Progress has been uneven across regions and countries. Millions of people are being left behind, climate change exacerbates these inequalities. The poorest and most vulnerable are hardest hit. To have any hope of achieving sustainable development goals by 2030 we must adapt quickly to climate change and reduce emissions, with urgency. The greatest climate challenge at the moment is how to take action now.

The world food system does an amazing job. For the past 50 years, food production has outpaced population growth, adding $8 trillion a year to global GDP. If the food system was a country, it would have the third largest GDP in the world, behind China and the USA. But this performance comes at a high cost to people and the planet.

Our food system is both a victim and a culprit of climate change, but with the right incentives, approaches and innovations, we know it can be a big part of the solution. The good news is that more and more people are becoming more aware and starting to take action.

LEAF is an excellent example of farmers and researchers working together to find and promote climate-smart solutions. This approach merits being massively scaled up to become a real movement of change and the UK could play a major role.

Agriculture is the only sector able to capture carbon from the atmosphere and store it naturally in vast amounts. We must exploit that advantage fully.

The global food and agriculture system needs to deliver three main things:

– To reduce emissions that contribute at least 30% of the mitigation needed set out by the Paris Agreement.

– Widespread adoption of the planetary human health diet.

– More inclusive development

LEAF can play a key role in continuing to demonstrate what can be achieved and influence governments and investors to find the financial and the political will to support and facilitate a great agriculture and food system transformation.

If I had one climate change wish it would be that COP26 is a success and world governments would recognise that food and agriculture is indispensable for addressing the climate emergency.


Chris Buss:

I work around nature-based solutions and land use and protection of nature, restoration of nature and land production systems. Trees are key for farming systems; they bring nutrients into farming systems, regulate water, provide building materials and firewood. It is a win-win system so makes sense to bring trees into farming.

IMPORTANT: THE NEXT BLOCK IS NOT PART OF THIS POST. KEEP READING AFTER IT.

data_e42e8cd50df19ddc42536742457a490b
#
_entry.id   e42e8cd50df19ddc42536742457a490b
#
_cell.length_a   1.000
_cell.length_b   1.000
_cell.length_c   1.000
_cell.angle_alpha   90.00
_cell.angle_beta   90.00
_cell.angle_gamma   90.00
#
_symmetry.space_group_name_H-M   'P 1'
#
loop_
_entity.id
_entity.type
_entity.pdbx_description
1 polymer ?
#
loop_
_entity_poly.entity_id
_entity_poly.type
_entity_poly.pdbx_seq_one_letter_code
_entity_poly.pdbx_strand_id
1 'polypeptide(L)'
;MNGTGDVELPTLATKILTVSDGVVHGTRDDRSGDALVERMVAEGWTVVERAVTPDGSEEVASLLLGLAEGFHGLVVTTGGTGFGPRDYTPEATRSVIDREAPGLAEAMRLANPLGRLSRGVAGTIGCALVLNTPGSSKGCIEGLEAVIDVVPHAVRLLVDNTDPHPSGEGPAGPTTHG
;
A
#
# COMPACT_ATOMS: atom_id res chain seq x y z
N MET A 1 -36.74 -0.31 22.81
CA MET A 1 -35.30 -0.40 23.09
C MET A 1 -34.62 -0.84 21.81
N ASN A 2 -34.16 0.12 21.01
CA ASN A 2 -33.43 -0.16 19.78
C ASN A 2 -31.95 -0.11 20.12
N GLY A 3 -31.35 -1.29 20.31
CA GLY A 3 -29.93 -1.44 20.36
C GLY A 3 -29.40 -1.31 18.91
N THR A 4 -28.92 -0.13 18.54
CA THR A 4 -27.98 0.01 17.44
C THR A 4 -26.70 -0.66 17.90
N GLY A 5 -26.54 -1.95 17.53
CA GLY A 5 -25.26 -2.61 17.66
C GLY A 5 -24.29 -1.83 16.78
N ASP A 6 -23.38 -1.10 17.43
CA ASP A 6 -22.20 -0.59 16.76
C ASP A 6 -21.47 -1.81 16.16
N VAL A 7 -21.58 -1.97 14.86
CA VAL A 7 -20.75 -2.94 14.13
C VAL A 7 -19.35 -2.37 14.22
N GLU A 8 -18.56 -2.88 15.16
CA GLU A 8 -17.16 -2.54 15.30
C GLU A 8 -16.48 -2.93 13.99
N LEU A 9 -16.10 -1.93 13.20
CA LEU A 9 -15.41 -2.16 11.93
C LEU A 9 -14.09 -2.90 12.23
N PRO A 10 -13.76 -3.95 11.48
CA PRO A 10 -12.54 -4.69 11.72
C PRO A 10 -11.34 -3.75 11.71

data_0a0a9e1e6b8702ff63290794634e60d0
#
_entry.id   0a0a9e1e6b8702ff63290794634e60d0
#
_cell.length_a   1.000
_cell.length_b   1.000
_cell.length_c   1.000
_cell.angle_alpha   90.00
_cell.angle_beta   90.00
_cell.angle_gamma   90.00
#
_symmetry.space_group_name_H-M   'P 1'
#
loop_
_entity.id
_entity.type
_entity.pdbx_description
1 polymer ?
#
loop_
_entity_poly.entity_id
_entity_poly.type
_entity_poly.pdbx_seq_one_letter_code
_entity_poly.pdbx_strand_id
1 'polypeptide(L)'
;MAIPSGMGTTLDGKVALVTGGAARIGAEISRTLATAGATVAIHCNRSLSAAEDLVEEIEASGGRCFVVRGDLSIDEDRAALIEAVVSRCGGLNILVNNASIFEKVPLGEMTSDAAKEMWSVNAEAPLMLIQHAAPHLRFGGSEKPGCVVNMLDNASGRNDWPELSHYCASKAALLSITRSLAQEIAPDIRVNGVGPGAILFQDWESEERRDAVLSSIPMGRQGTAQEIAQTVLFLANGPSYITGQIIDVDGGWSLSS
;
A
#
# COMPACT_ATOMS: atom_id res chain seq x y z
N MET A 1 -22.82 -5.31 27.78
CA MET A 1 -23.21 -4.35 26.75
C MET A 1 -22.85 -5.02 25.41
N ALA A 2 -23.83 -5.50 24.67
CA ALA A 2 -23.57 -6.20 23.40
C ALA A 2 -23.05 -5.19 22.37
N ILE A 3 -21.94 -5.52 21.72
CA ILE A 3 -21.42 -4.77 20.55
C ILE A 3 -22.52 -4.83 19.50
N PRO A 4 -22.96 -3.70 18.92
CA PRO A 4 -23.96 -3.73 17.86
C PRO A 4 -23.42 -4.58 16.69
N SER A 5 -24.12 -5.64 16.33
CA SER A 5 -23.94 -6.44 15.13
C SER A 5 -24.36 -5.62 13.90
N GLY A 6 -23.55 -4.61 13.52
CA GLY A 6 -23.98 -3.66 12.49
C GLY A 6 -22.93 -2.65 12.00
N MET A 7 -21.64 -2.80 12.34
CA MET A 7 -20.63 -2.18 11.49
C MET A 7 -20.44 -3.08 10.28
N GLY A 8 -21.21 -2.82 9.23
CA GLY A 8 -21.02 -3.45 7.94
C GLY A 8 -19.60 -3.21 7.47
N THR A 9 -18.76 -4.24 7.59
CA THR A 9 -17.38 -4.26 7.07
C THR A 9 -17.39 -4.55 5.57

A great example of the role of nature is pollination. The loss of pollinators is estimated to have a net value of $150 billion to $160 billion. There is a loss to consumers by increased prices, but also a loss of profit to farmers too as they have to replace natural systems.

Success for nature would be farmers helping to make and shape policy. As they manage the land, they are closest to nature and are the key partners globally to help integrate nature into our agricultural systems and shape policies to make sure nature is included in their farming strategies.

One successful strategy that we are building with farmers globally, is working to restore land on-farm and off-farm, bringing trees back into the farming systems. This is critical as it provides farmers with more resilient land use systems, secures supply, sequesters carbon and is socially just.

Moving forward, technical support can be provided to farmers, support can be provided to decision makers going into climate change negotiations and we can build land restoration strategies.


LEAF’s 10 Year Strategy

After a lively Q&A session with Tom Heap, LEAF Chairman Philip Wynn and LEAF Chief Executive Caroline Drummond shared the new LEAF 10 Year Strategy. This is a continuation of their work in developing and promoting more sustainable agriculture through Integrated Farm Management. They are going to support the delivery of positive action for climate, nature, economy and society based on their core work and the principles of circular agriculture.


Their vision:

A global farming and food system that delivers climate positive action, builds resilience and supports the health, diversity and enrichment of food, farms, the environment and society.


The mission:

To inspire and enable more circular approaches to farming and food systems through integrated, regenerative and vibrant nature-based solutions, that deliver productivity and prosperity among farmers, enriches the environment and positively engages young people and wider society.


Their 2031 ambition:

LEAF’s ambition is to play a demonstrable part in transforming farming and food systems. Building on their work since LEAF was established in 1991, this will be through the agro-ecological and regenerative benefits of the whole farm, site specific focus of Integrated Farm Management to drive positive action for climate, nature, economy and society. Embracing circular agriculture with health, diversity and enrichment at the centre of all they do. Through the use of management tools, the harmonisation of metrics, technology, innovations, data and Artificial Intelligence, training, research, demonstration, market opportunity, education and engagement, they will support and contribute to the practical delivery of national and global commitment. This will include the Sustainable Development Goals (SDGs), the Paris Agreement and the Post-2020 Biodiversity Framework.


You can read the full plan here or watch this short video: